It’s fair to say that humanity has not exactly been the most grateful tenant for our planet. We farm its soil too much, burn its forests down, drill into its crust to extract minerals that will, in turn, lead to the continued pollution of its oceans and atmosphere. With the prospect of humanity possibly causing its own extinction, is only logical that it look to the stars to find a way to save itself, even if that means leaving the Earth behind.
It’s this monumental prospect that is at the core of Christopher Nolan’s mind bending sci-fi epic Interstellar, arguably one of the most ambitious takes on space exploration since Kubrick’s 2001.
Interstellar takes place in a future in which the Earth is dying and humanity along with it. With food supplies dwindling and farms turning up dead crops, pilot and engineer Cooper is recruited by NASA to embark upon a mission to travel through a recently discovered wormhole in the hopes that the key to humanity’s salvation lies within.
Whether it’s examining and deconstructing memory in Memento, dreams in Inception or even superheroes with The Dark Knight Trilogy, it’s safe to say that Christopher Nolan is a director who likes to make films about “Ideas” and with said ideas growing ever bigger and more ambitious with each passing film.
Interstellar tackles possibly his biggest “idea” to date, a science fiction epic with a heavy emphasis on the science. Dealing with issues around gravity, time dilation, relativity, and various scientific concepts that perhaps only Sheldon Cooper could understand, Interstellar might on paper seem like a film that would cause most causal filmgoers to fall asleep with boredom or their heads to explode with confusion.
However, surprisingly, despite being heavy in scientific concepts throughout its near 3-hour runtime, never does a dull moment arise nor does it feel ever feel like your watching a particularly flashy scientific lecture.
Outside of the heavy science, Nolan delivers his usual blend of visually impressive and carefully constructed set pieces that manage to amaze and excite. Take for an instance, a terrifying escape from a planet that seems to consist of nothing but mountain-sized tidal waves, a set-piece that leaves you aghast at this new spectacular sight that Nolan is showing us.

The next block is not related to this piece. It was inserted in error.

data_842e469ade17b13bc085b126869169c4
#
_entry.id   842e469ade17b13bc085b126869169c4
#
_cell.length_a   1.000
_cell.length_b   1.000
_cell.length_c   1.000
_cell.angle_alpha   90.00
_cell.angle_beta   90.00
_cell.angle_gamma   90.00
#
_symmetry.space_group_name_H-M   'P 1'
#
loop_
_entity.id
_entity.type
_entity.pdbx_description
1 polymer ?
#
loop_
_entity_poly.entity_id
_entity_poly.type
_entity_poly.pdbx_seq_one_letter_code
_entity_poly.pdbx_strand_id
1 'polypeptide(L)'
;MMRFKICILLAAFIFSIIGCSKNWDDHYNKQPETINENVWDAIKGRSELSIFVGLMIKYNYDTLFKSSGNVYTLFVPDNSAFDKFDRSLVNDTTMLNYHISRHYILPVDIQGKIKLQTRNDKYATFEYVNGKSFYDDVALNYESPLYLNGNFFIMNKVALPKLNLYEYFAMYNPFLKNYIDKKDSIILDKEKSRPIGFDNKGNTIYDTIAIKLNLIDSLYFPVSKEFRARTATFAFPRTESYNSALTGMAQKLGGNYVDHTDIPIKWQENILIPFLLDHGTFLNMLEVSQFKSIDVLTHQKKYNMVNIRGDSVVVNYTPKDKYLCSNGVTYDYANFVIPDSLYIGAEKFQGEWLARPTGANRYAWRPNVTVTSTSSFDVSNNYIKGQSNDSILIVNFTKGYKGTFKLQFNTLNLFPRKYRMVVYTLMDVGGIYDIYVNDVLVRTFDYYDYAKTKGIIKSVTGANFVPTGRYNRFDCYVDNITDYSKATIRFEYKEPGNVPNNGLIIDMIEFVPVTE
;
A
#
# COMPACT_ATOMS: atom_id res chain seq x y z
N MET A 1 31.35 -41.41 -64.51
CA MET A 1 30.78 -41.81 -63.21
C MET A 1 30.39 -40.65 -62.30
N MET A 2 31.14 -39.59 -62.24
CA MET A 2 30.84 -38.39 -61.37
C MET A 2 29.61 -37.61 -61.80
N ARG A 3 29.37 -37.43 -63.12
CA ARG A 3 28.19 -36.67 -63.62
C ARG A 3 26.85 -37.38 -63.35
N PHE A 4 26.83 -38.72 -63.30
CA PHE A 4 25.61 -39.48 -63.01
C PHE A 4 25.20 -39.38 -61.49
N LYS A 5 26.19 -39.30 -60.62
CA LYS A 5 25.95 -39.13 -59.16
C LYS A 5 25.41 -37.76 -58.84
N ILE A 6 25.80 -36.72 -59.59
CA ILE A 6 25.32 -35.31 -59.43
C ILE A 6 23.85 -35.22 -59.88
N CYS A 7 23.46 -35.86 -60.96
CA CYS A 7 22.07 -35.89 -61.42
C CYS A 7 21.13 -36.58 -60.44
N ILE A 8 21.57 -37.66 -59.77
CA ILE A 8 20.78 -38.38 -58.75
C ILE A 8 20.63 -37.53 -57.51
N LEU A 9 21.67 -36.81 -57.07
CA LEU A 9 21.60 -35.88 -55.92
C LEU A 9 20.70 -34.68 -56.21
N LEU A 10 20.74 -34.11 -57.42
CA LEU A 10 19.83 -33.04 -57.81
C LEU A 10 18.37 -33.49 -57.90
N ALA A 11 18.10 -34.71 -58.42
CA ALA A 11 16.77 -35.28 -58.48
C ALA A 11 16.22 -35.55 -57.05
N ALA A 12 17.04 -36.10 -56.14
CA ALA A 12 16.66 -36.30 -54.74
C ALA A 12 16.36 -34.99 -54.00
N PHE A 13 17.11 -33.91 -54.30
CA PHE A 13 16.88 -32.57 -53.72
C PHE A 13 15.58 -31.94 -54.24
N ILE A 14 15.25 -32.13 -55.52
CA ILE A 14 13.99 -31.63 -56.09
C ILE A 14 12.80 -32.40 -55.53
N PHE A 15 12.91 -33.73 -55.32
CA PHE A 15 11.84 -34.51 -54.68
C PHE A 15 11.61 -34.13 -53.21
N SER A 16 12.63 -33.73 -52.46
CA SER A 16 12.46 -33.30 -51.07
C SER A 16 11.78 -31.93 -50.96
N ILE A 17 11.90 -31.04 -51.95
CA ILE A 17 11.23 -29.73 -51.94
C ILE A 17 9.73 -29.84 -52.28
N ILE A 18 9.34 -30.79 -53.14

Christopher Nolan is a director who never fails to deliver a visual spectacle and with Interstellar he creates what might just be some of his most spectacular and beautiful visuals to date, expertly using real-world locations (such as the stunning scenery of Iceland)to create some of the most stunning and realistic depictions of foreign planets ever put to film.
The special effects are second to none, with the various spacecraft and robots, in the vein of 2001 and (in the case of the robots) Silent Running, managing to appear fantastical and futuristic but also not seeming like things not too far outside the realm of plausibility.
The comparisons to 2001 don’t stop there. Much like Kubrick’s film, Interstellar boasts a confusing head-scratching and visually bewildering ending that is as awe-inspiring to view and even if it might be a tad difficult to comprehend upon a first viewing.
The main reason that the film’s story is so powerful is that, despite its heavy scientific focus, its core themes are all quite simple. Our astronaut heroes travel millions of light-years in the hopes of finding some way of saving humanity from extinction, but in the end, they do it out of love. And most crucially its the love of a father for the daughter he is forced to leave behind.
As per usual, Nolan assembles himself an all-star cast to tell his story, with the likes Anne Hathaway, Jessica Chastain, Mckenzie Foy, and Nolan’s lucky charm Michael Caine all delivering stunning work across the board. Plus we have an extended late film cameo from Matt Damon that acts a nice little bonus to an already stellar cast.
The real draw for the film and possibly the best reason to watch it is to witness the simply beautiful performance from Matthew McConaughey as Cooper, a role that fully allows him to throw off his rom-com shackles and demonstrate just how great an actor he truly is.
If I could pinpoint one scene that, to me, really made the film, it’s when Cooper sits down to watch 23 years worth of video messages from his family. We watch with Cooper as he discovers that while, for him due to time dilations, only a short period has passed, for his family a whole lifetime has gone by. We see his joy as he discovers as he has become a grandfather and we see that same joy turn to heartbreak as he begins to comprehend everything he is missing to save humanity.
It’s a beautiful scene that works so well because of McConaughey’s deeply emotional performance, especially as he begins to break down weeping as he listens to his now-adult daughter (Chastain) tearfully plead for him to come back home. It’s a beautifully acted and executed scene that honestly left me on the verge of welling up myself and one that, to me at least, demonstrates that Matthew McConaughey might just be one of the finest actors working today.
Visually spectacular, beautifully acted and intelligently crafted by a director at the peak of his powers, Interstellar is another masterpiece from Christopher Nolan’s best films and one that arguably ranks alongside 2001 as one of the greatest cinematic depictions of humanity exploring the furthest reaches of the cosmos. Check this one out.
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